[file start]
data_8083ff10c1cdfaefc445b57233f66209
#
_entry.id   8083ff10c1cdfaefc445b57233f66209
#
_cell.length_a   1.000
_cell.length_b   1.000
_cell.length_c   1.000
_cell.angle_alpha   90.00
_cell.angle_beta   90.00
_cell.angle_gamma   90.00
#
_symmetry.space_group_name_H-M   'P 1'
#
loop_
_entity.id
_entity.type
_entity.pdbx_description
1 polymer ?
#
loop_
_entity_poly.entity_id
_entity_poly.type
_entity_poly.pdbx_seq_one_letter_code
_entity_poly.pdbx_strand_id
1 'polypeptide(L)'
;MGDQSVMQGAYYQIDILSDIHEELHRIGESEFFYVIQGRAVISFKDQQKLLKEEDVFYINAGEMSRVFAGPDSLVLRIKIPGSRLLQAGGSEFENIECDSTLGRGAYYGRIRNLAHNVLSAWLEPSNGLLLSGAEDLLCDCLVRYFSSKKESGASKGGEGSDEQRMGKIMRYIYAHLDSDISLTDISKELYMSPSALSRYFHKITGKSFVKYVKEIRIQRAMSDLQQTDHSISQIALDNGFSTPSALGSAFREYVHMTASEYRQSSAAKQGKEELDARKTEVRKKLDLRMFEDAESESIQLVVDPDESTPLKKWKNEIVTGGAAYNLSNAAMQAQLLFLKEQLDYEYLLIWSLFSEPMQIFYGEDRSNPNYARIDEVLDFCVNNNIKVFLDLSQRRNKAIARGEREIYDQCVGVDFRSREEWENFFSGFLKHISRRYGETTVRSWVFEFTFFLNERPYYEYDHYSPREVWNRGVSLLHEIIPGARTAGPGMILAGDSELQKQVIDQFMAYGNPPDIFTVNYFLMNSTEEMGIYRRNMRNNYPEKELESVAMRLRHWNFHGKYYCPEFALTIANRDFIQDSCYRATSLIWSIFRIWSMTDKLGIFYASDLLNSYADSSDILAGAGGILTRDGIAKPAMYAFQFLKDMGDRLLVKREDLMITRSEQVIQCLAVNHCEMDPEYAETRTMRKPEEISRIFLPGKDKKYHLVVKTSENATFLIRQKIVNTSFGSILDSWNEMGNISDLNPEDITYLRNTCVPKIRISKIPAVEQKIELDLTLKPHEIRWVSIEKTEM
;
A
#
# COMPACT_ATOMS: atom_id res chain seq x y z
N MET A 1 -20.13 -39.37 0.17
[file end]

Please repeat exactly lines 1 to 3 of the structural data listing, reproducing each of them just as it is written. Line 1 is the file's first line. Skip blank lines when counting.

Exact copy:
data_8083ff10c1cdfaefc445b57233f66209
#
_entry.id   8083ff10c1cdfaefc445b57233f66209